Upon completing the DD Exercise (reviewing all uploaded documents in the VDR, enquiries/visits to the regulatory authorities and noting all necessary information), a DD Report is drafted. A DD report is the finalized report of the meticulous investigation and review process that characterizes the DD Exercise. It is meant to provide an as-is analysis of Target’s assets or the state of affairs of the Target. The DD report will include all necessary facts discovered during the DD Exercise and will proffer solutions to identified issues and how the transaction can be best structured.

A DD report should commence with an executive summary (which contains critical findings of the DD Exercise), and it is followed by succeeding paragraphs addressing each subject matter in the DD exercise (such as title, material contracts, litigations, insurance, intellectual property rights, general corporate matters, taxation).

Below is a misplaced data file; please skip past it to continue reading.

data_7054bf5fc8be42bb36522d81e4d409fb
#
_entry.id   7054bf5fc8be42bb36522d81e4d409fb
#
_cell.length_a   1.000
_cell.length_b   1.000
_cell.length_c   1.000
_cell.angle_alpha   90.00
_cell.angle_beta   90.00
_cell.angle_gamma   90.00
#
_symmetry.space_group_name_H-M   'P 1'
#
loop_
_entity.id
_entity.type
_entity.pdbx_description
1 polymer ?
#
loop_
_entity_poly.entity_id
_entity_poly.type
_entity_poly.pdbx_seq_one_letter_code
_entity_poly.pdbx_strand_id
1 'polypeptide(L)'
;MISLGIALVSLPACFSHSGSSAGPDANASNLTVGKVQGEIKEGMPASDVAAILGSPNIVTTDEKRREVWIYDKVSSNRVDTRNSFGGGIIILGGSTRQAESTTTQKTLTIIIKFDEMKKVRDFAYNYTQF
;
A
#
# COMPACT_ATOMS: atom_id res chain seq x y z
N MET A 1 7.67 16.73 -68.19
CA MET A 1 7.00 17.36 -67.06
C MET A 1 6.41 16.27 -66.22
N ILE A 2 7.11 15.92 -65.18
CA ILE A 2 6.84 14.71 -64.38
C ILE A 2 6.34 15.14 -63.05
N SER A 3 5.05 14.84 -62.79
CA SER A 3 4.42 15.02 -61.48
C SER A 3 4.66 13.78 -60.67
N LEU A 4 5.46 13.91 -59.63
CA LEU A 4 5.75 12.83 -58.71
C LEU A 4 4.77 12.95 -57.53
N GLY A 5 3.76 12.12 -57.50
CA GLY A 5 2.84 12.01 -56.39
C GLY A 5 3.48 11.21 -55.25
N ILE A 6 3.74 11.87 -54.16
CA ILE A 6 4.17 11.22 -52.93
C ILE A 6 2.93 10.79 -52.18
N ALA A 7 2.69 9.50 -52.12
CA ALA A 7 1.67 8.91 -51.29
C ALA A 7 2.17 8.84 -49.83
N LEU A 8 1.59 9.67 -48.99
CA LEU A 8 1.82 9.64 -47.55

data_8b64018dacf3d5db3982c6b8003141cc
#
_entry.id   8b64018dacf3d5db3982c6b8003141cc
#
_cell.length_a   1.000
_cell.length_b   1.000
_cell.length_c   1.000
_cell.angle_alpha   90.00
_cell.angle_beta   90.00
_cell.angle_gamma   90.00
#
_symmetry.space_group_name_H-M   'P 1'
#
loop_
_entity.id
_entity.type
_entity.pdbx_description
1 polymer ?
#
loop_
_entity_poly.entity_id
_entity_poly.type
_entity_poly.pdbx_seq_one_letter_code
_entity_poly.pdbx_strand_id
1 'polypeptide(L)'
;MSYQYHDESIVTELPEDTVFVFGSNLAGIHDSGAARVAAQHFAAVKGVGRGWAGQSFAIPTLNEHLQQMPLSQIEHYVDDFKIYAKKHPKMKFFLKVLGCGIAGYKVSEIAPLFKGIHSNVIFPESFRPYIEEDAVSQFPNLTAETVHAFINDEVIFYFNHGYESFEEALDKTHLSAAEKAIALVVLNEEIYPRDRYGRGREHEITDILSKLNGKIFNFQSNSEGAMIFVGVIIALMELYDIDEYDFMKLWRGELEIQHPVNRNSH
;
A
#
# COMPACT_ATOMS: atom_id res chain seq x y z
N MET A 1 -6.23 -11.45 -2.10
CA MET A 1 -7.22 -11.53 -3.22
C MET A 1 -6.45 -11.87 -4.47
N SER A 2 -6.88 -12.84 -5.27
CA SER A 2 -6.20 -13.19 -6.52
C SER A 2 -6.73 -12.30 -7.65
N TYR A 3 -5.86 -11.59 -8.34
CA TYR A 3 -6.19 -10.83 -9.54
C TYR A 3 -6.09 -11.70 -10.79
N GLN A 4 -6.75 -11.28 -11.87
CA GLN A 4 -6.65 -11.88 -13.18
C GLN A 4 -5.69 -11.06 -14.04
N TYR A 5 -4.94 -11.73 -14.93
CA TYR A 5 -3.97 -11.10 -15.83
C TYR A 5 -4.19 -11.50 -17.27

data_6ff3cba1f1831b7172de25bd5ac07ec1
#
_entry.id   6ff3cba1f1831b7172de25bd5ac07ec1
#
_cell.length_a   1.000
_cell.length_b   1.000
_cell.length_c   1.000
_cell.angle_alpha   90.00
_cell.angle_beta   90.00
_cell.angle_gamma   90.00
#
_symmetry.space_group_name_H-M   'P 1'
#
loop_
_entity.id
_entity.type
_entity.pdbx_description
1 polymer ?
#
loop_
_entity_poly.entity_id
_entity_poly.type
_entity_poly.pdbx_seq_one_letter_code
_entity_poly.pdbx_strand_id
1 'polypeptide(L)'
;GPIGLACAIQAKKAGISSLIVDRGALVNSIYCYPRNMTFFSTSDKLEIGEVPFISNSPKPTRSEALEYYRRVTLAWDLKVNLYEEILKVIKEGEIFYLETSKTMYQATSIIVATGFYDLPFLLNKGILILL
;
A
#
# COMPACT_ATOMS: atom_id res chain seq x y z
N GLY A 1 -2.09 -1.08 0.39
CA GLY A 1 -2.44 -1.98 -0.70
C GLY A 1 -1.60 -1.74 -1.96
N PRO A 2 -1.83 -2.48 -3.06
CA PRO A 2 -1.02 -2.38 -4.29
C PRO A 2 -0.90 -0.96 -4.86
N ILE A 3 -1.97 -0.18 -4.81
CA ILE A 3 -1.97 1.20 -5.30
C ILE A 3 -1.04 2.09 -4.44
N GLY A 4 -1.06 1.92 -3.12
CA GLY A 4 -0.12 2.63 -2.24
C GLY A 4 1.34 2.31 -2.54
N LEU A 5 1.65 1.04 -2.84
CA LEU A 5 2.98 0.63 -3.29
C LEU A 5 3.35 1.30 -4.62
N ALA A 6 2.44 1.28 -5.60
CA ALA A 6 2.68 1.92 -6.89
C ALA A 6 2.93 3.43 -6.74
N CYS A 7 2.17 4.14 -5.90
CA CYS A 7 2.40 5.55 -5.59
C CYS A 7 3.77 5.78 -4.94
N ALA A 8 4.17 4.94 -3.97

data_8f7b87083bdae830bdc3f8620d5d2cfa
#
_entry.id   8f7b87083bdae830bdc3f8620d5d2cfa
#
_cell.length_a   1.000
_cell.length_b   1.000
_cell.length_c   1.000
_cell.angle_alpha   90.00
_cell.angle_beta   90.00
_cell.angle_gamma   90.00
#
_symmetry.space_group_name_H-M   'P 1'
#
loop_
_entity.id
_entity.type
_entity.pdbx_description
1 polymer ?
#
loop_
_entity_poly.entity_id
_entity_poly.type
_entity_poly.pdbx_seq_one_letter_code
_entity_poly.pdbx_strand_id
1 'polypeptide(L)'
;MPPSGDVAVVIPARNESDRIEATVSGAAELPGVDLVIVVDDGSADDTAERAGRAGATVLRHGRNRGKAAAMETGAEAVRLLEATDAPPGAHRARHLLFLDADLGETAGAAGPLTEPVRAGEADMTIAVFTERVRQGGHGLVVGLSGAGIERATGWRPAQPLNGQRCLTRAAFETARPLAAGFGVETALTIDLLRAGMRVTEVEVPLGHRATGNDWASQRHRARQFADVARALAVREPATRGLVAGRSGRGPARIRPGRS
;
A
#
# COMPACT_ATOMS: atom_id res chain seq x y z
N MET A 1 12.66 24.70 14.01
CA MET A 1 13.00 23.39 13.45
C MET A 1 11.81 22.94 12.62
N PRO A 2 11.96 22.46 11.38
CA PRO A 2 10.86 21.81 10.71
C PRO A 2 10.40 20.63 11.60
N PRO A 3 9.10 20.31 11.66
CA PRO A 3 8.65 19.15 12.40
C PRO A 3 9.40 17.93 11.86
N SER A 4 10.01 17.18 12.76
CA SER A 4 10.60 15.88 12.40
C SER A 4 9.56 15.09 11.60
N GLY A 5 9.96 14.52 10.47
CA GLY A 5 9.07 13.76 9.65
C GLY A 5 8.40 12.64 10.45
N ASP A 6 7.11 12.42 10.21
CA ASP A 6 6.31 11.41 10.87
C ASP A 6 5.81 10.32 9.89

Notwithstanding how thorough a DD exercise can be, some risks may not be identified during the DD Exercise. This omission could be due to inadvertence by the Acquirer, considering the large volumes of information and documentation involved during DD Exercise or wilful concealment by the Target. Thus, to guard against any error that might have occurred, the purchase agreements (of the shares or assets) will contain representations and warranties issued by the Target to the Acquirer and indemnity clauses by the Target or Seller to indemnify the Acquirer for any losses that may arise where the representations and warranties are incorrect. Usually, the representations and warranties include:

  1. The Target or Seller has a title to the assets/share, and the title is not encumbered.
  2. The Target is valid, incorporated, and existing under relevant laws.